One Hundred Days of Darkness and Light

One Hundred Days of Darkness and Light
is the first section in Robert Peng's book,
The Master Key

Installment #6

Chapter Two
At a Crossroads

 

My time with Shifu Tan wasn’t always spent doing grueling exercises, daunting acrobatics, or spine-chilling feats. The playful side he had shown me when we first met resurfaced whenever he wasn’t instructing me. On our off hours my stern teacher became an amusing clown. He liked to entertain me with colorful facial expressions, and, to my delight, he made me laugh a lot.

On one occasion my master visited a close friend who had a five- year-old son, and I tagged along. Shifu Tan picked up one of the boy’s tiny shirts that was lying around and asked, “Can I borrow your shirt?” The little boy nodded yes.

Shifu Tan slid his hands into the narrow sleeves and wriggled his arms until they also slid in. He wriggled his shoulders, and his body seemed to deform as he buttoned up the shirt. His head and legs appeared to be their normal size, but his upper body looked as if it had shrunk in half. The boy, his father, and I all watched in awe. Shifu Tan made some comical faces and waved his disproportionate arms. He looked like a puppet. We all laughed.

“How did you do that, Shifu?” I asked after we left.

“The connective tissue that sheaths your whole body is called fascia,” he explained, “and through special practice you can learn to control your fascia and dislocate your joints at will. I dislocated my shoulders and passed my arms through the sleeves.”

My master rarely displayed his Qigong abilities in public, but he made an exception one day when we visited the zoo and his mischievous side came out.

It was hot and humid. The lions were lying around their cage like big, lazy house cats. One of the visitors was yelling at them to get up and start acting like lions.

“Watch this,” Shifu Tan whispered to me.

He extended his index and middle fingers and curled his other fingers together to form a gesture called Sword Finger. Then he discreetly projected energy from his two extended fingers toward the backside of the biggest lion. About twenty seconds later the lion leaped off the ground with a loud roar and began running around in circles chasing his own tail. A crowd of people gathered around the cage. The lion continued to act wildly. I giggled. A few minutes later Shifu Tan discreetly waved his hand back and forth, sending energy toward the lion’s third eye, and the lion calmed. It yawned, lay down, and was asleep within seconds.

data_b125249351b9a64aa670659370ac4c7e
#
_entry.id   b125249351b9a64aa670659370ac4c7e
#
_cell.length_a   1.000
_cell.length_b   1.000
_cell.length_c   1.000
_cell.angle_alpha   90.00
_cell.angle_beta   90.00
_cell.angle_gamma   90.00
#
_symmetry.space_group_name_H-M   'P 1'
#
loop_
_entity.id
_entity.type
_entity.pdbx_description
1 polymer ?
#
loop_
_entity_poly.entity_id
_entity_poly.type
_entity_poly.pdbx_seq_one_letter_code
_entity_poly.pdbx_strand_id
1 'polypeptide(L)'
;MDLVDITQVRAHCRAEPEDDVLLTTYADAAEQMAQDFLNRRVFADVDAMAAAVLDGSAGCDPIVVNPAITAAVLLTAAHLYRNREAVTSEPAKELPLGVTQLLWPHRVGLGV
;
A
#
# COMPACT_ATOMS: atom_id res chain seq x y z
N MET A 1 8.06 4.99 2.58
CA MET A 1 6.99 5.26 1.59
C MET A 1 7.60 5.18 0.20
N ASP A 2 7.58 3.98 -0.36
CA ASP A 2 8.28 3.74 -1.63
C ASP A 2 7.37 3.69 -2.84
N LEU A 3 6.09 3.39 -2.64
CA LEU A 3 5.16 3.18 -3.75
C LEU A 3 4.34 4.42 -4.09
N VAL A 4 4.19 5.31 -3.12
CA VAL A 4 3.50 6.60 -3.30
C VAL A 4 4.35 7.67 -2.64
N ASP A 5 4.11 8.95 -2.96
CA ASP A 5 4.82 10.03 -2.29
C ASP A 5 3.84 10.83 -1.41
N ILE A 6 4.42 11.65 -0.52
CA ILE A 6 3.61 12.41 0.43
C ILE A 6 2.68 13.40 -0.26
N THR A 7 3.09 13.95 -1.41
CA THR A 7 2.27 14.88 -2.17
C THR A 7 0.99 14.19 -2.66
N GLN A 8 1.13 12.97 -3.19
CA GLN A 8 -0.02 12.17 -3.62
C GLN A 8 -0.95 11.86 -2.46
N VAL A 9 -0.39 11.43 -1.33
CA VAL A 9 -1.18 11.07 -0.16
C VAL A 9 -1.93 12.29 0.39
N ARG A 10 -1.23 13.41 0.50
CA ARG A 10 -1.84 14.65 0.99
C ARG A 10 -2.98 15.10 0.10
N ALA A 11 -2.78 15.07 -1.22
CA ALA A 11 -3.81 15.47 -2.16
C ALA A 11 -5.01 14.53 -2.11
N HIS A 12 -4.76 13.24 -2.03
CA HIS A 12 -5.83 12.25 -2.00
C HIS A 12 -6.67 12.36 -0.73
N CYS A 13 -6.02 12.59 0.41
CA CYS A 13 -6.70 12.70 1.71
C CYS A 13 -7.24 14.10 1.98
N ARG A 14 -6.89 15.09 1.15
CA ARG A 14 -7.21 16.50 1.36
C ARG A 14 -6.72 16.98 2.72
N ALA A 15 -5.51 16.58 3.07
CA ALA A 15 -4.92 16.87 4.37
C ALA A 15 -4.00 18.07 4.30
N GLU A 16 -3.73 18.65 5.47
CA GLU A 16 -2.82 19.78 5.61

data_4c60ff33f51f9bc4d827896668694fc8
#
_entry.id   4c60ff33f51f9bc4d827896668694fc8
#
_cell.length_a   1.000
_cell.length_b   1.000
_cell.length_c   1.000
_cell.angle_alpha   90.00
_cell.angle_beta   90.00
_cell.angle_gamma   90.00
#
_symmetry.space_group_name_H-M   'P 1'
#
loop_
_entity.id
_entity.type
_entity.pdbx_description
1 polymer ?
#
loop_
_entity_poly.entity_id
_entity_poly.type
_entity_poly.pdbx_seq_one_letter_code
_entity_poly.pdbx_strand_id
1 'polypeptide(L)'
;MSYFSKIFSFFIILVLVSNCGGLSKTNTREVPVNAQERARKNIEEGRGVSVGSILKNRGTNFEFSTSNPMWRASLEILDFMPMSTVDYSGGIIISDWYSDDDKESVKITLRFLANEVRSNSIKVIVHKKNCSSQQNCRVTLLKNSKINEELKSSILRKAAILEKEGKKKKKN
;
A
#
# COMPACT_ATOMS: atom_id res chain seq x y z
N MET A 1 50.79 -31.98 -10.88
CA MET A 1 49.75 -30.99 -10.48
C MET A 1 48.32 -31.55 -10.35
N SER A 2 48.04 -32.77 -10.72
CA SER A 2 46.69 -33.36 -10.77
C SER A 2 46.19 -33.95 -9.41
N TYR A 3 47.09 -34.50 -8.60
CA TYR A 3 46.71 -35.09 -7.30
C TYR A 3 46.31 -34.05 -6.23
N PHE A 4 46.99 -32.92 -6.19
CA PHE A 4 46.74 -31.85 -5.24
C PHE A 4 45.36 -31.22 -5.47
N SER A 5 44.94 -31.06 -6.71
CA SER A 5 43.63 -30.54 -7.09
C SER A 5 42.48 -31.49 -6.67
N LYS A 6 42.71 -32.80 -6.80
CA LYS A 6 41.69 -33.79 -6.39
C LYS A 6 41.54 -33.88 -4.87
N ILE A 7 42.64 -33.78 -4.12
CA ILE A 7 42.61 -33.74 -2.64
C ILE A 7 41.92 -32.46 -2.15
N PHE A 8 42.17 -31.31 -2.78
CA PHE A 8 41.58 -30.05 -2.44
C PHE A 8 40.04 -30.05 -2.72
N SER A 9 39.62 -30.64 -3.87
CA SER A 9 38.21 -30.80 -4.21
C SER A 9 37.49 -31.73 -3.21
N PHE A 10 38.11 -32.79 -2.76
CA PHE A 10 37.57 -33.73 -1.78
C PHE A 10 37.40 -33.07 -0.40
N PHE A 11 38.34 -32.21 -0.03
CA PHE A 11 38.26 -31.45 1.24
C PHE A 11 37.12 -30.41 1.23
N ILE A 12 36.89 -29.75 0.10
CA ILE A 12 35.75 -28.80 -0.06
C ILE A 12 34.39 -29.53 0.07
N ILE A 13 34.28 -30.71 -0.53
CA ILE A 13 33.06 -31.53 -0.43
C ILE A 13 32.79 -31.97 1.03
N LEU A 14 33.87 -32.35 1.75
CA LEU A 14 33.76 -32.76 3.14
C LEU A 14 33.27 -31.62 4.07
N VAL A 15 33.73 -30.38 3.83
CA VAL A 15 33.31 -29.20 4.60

Then we walked over to the monkey pit and saw twenty chattering monkeys running around.

“Should we bring a little order to the monkey cage?” Shifu Tan asked. “Okay,” I agreed.

Shifu Tan pointed his fingers at the largest, loudest monkey. All of a sudden it stopped, stood still, and looked puzzled. Then my master directed the monkey to one side of the pit. Shifu Tan waved his hand again, and soon another monkey joined the first one. Then, one by one, all the monkeys lined up quietly against the wall.

“On the count of three let’s wake them all up,” he said.

We counted down together. He waved his hands, and the monkeys snapped out of their trance. All at once the whole bunch screeched and jumped up and down simultaneously. We had a good laugh.

My master always amazed me with his Qigong skills, but his most extraordinary demonstration took place on July 16, 1975. People traditionally gather every year on that date at the Xiang River Bridge in my hometown to celebrate summer and swim across the half- mile-wide river. Two of my master’s older disciples came to visit him that day. I had never met them before and I never saw them again afterward. Shifu Tan was overjoyed to see them, just as they were to see him. It was a blisteringly hot day, and the three men shielded themselves from the sun with red paper parasols. We all walked past the crowd cheering on the throng of swimmers and strolled farther down the bank, away from all the commotion. I lingered a few paces behind my master and his disciples.

After continuing for about twenty minutes, we were finally alone near the river’s edge.